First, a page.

The Development of Language in Babies

Each child acquires speech according to his or her own growth and learning process. But, in general, there are certain stages that determine the development of language in babies.
The Development of Language in Babies

Last update: 05 October, 2019

Language helps us communicate, but the development of language in babies is a long and complex process. Today we’ll take a close look at this process, which begins in early childhood.

Language is a set of shared norms that allow for the expression of ideas in a logical manner. This definition comes from the National Institute on Deafness and Other Communication Disorders (NIDCD).

From the time children are born, they begin to babble. By the time babies reach their first birthday, most say their first words.

“The purpose of language is to give a final shape to thought; to prepare it for intellectual activity, while indicating the social nature of man’s intellectual activity, an act that radically distinguishes man from animal.”

– Luria –

The development of language in babies

From birth to 6 months

  • Turn their heads towards sounds.
  • Respond to changes in tone of voice.
  • Listen to music attentively.
The Development of Language in Babies

By the time babies reach 6 months of age, most are able to recognize the basic sounds of their mother’s language. Furthermore, over the course of this stage, babies begin to babble, gurgle, laugh and reproduce speech-like sounds.

From 6 to 12 months of age

Once children can identify and produce sounds in a consistent way, their communication becomes more elaborate. Therefore, we can observe the following actions in babies between the ages of 6 and 12 months:

  • Listening when others speak to them.
  • Understanding frequent and common words in their mother tongue.
  • Responding to verbal requests.
  • Babbling long and short groups of sounds.
  • Babbling in order to call the attention of others.
  • Communication through gestures.
  • The imitation of certain sounds from speech.
  • The use of language to ask for things or express feelings, protests, acceptance, etc.
  • The pronunciation of their first words.

From 1 to 2 years

After babies reach their first birthday, their phonological processes improve. Therefore, babies start to emit more precise sounds and say more and more words.

Furthermore, children gradually acquire the ability to vary their speech according to context. They also learn to hold conversations. During this stage, babies develop the following communication skills:

  • Understanding simple questions.
  • Enjoying stories and songs.
  • A constantly expanding repertoire of vocabulary.
  • Asking questions and constructing simple phrases.
  • The use of language to obtain and transmit information. 

From age 2 to 3

From age 2 to 3, children continue to perfect their language. They learn to put together their first complex sentences, negatives, interrogatives, coordinates, and subordinates.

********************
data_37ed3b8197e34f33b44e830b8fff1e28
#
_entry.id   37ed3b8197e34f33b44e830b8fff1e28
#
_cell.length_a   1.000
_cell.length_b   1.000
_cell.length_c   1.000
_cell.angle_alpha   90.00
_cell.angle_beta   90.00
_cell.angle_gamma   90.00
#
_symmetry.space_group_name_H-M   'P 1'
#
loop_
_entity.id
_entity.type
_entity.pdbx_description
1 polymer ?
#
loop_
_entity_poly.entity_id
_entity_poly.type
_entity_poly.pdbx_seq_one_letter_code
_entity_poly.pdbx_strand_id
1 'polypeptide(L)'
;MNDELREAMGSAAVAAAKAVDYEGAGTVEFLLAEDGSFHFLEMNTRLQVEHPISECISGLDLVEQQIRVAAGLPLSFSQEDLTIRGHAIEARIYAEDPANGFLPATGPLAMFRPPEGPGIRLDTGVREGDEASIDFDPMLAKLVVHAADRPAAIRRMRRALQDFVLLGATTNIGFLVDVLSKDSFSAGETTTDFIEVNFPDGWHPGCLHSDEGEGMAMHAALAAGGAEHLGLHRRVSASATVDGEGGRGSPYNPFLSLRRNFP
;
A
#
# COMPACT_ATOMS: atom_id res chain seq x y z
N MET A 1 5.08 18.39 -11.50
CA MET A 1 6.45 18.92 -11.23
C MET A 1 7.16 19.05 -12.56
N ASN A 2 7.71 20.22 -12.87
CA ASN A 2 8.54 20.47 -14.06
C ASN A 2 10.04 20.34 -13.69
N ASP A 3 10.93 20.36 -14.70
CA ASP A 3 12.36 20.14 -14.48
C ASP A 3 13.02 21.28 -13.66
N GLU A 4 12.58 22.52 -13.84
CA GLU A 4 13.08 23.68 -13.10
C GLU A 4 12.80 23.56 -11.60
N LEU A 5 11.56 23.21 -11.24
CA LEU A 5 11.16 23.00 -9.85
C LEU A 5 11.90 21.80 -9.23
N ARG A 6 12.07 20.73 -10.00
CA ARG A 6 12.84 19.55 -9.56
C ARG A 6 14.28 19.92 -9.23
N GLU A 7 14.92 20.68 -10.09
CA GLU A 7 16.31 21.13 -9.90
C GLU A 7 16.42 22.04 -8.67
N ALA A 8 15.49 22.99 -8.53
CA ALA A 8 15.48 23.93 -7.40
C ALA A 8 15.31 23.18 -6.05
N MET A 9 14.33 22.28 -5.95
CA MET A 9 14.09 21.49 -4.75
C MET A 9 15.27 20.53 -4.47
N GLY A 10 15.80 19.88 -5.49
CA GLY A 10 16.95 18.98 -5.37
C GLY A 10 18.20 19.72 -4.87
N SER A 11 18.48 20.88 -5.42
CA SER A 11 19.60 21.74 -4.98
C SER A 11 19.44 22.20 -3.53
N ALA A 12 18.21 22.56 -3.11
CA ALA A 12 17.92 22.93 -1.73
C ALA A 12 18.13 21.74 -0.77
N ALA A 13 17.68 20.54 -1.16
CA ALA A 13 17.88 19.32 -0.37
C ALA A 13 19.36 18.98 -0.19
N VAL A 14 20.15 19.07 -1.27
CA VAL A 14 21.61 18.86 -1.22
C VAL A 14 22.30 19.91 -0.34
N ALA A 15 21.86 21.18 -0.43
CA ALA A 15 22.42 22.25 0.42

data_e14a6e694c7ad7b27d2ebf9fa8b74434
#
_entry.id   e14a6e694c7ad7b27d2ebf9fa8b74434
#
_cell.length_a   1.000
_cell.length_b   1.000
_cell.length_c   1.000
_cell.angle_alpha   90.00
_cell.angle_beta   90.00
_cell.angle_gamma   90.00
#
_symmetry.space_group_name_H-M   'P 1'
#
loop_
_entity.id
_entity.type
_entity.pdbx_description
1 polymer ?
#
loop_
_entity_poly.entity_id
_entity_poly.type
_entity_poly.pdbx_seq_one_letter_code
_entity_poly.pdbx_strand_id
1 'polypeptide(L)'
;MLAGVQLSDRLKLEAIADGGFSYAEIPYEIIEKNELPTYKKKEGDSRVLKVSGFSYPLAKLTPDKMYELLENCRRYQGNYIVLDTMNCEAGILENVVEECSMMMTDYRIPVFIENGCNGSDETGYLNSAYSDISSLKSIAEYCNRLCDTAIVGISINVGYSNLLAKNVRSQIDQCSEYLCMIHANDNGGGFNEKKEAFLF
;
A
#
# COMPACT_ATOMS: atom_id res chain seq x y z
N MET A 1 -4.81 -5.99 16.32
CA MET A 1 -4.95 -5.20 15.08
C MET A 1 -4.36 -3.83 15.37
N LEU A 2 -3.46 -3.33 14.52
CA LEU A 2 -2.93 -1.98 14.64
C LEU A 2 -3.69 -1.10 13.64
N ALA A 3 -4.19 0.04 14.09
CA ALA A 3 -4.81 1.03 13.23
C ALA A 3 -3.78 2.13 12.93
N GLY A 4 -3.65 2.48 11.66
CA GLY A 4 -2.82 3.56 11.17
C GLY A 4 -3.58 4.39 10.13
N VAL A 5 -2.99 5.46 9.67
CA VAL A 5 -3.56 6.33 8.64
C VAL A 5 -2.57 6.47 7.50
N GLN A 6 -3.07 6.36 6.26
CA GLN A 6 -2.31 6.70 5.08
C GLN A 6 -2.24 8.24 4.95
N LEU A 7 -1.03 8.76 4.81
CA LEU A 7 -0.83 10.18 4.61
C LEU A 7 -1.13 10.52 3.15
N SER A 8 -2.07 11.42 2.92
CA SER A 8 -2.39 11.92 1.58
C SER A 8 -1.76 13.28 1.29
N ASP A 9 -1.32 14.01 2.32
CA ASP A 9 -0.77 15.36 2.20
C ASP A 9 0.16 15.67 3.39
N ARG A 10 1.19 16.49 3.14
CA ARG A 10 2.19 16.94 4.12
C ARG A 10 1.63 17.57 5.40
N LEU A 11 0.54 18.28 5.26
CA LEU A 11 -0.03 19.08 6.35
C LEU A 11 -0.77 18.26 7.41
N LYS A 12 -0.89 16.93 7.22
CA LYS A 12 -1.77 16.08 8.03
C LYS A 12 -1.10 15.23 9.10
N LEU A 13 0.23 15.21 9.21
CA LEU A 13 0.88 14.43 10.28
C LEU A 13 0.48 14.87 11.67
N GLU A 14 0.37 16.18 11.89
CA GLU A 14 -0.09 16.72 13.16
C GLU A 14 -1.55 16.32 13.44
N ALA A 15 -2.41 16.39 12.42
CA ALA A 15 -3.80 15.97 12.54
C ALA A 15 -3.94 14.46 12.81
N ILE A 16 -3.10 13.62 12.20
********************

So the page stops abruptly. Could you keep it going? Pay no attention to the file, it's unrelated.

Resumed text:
In this stage of development, we can observe these actions related to communication:

  • The use of words for almost everything.
  • Elaborate stories.
  • The correct use of tenses, persons and verb modes.
  • Family members and friends can understand their speech.
  • The naming of objects.
  • Distinguishing between proper names and common names.
The Development of Language in Babies

The importance of family in the development of language

Parents are a child’s first teachers. Therefore, families play a huge role in the language development of children. Communication is better acquired if a child’s immediate family is full of images, sounds, and conversations.

In this sense, it’s best for parents to stimulate language development, thus facilitating learning and cognitive development. To do so, they should:

  • Utilize abstract and precise language.
  • Initiate conversations about topics that don’t have to do with domestic issues.
  • Give children the opportunity to participate and to use language for different functions related to the expression of basic needs.

This way, by the time children reach preschool, they’ll know how to use language in most of the situations that require them to relate to their environment. This is a fundamental factor in achieving satisfactory academic learning.

All cited sources were thoroughly reviewed by our team to ensure their quality, reliability, currency, and validity. The bibliography of this article was considered reliable and of academic or scientific accuracy.

  • National Institute on Deafness and Other Communication Disorders. Etapas del desarrollo del habla y el lenguaje. Estados Unidos: Departamento de salud y servicios humanos de los EEUU.
  • Salvador, M. B. (1996). La importancia del lenguaje oral en educación infantil. Aula de innovación educativa46.

This text is provided for informational purposes only and does not replace consultation with a professional. If in doubt, consult your specialist.